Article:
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Giles Lyon
Tuesday
(detail)
2002
at Feigen Contemporary



Barnett Newman's "Stations of the Cross" in the Guggenheim Museum,
1966, from Barnett Newman (Philadelphia Museum of Art)



Brice Marden
Epitaph Painting 5
1997-2001
at Matthew Marks Gallery



Karin Davie paintings in the back room of Mary Boone Gallery


Jenny Hankwitz
Slip
2001
at Cheryl Pelavin Fine Art



Peter Halley's Clue (2002) on his Explosion Wallpaper
The Abstract Imperative
by Charlie Finch


Hunter College's open studio exhibition last Friday night featured a giant Cibachrome of a penis covered in donut powder, and a performance by a naked man running full tilt into walls.

Wall Street Journal culture editor Jonathan Dahl tapped us on the shoulder, "You've got to see this, Charlie." Jonathan led us into a spare, bare white room, limned solely by 20-foot strands of recording tape, blowing in an air flow provided by a couple of fans. The artist's name was just "Zilvinas."

Jonathan smiled, "Isn't it great?"

We know the feeling. The night before we wandered into Giles Lyon's well-attended vernissage at Feigen Contemporary.

Here were Giles' muscular exertions in heavy Pop colors on thick dark canvas duck. We journeyed down the stairs and, on the landing, spotted a small red Lyon acrylic on paper, redolent of Sam Francis.

We had to have it, and since the price was quite reasonable, we did. Such is the abstract imperative.

Jackson Pollock put it best once, in the New Yorker, "Abstract painting is abstract. It confronts you. A reviewer wrote that my pictures didn't have any beginning or any end. That was a fine compliment, although he didn't know it."

There is a primal sense that the soul's salvation, if any, is bound up in the hidden rationality of abstraction. Barnett Newman began his "Stations of the Cross" after his first heart attack in 1958, without knowing what his subject matter was going to be.

Looking back, Newman described his initial purpose as "coming to terms with the raw canvas as a color in itself."

When he completed the fourth painting in the series, something clicked on his heretofore vague journey.

"I realized," he told ARTnews, "that my whole purpose was 'Eli, Eli'," the last cry of Christ. Newman required 14 separate paintings to thus identify with Jesus as a mortal, suffering Jew.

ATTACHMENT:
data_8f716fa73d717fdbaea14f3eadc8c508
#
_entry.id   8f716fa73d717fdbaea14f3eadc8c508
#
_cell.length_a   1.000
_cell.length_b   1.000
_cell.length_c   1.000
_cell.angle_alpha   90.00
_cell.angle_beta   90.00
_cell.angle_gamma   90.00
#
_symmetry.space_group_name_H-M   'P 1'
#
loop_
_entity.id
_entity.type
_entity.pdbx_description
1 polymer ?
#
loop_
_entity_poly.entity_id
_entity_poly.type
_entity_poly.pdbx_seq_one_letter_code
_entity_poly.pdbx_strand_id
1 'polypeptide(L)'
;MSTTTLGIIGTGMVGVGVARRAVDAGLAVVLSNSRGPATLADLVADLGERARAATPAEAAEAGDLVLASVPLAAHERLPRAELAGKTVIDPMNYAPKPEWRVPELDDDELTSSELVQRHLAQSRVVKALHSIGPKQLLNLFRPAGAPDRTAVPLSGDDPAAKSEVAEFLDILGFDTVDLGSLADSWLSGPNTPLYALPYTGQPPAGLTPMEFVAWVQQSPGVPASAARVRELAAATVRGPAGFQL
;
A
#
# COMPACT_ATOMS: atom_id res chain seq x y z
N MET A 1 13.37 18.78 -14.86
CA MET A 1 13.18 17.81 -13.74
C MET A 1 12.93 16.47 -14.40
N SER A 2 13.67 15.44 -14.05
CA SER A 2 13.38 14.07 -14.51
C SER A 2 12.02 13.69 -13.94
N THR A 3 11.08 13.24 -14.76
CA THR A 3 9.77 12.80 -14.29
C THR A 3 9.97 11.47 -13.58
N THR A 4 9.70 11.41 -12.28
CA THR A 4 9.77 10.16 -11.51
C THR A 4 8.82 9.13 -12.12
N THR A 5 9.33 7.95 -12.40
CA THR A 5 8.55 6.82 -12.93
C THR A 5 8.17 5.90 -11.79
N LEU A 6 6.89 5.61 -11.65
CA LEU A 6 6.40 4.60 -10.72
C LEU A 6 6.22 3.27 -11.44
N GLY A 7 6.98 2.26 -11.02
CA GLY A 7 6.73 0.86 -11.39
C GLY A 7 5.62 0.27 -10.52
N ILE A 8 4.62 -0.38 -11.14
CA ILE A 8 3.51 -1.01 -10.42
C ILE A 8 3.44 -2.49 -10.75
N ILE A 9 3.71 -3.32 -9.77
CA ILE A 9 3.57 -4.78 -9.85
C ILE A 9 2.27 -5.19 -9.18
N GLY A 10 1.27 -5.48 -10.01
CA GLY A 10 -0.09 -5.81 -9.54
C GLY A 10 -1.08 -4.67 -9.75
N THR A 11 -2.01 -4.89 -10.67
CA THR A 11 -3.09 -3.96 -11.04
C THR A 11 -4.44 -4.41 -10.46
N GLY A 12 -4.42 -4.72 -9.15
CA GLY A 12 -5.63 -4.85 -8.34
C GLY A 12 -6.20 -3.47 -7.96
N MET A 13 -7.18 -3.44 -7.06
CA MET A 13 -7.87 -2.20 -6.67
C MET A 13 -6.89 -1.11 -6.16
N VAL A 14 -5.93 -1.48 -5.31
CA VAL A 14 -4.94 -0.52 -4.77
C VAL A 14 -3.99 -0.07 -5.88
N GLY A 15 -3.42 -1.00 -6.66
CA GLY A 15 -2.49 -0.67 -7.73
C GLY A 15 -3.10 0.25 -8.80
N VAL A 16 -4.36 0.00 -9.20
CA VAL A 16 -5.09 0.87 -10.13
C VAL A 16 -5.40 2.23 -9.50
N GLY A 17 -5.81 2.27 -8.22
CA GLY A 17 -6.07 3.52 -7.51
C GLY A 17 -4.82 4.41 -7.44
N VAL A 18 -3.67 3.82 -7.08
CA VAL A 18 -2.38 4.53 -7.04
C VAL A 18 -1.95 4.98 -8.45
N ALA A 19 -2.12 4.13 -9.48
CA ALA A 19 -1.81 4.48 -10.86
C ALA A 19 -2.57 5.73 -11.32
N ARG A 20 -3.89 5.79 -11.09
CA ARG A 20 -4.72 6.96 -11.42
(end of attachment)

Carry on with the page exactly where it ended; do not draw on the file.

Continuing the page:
The urgency of Newman to make the abstract comprehensible, however short we may fall, manifests itself once more in New York this month, through the work of artists celebrated and unknown.

On the one hand, Brice Marden commands both of Matthew Marks' Chelsea spaces, opening May 3.

On the other, six young unknown women abstractos, including Andrea Corson and Polly Giragosian, open "Funky Abstraction" at the Elsa Mott Ives Gallery on East 53rd Street, April 30.

The great Karin Davie shows a 12-year retrospective of her yearning, wavy, loopy drawings at Mary Boone uptown, looking back on Karin's glory years at the late, lamented Fawbush gallery, opening May 2.

And the almost as talented, but more obscure Jenny Hankwitz debuts glistening waves of color at Tribeca's Cheryl Pelavin space, also opening May 2.

Master printer Alex Heinrici has been churning out right-angled wallpaper for Peter Halley's first major New York gallery show in a decade, opening at Mary Boone Chelsea May 4 and positioned for maximum auction-week impact.

And the topper is Ellsworth Kelly's "Tablet," the complete '50s, '60s and '70s sketchbooks, opening at the Drawing Center on May 2.

No one could transform the streets of Paris or the wharves of Wall Street back into their abstract essence more skillfully than the Kelly of those years.

Photography may reign, video may play and sex may frissonate through art's multiple New York worlds, but the soul wants answers, and they are, and always will be, abstract.


CHARLIE FINCH is co-author of Most Art Sucks: Five Years of Coagula (Smart Art Press).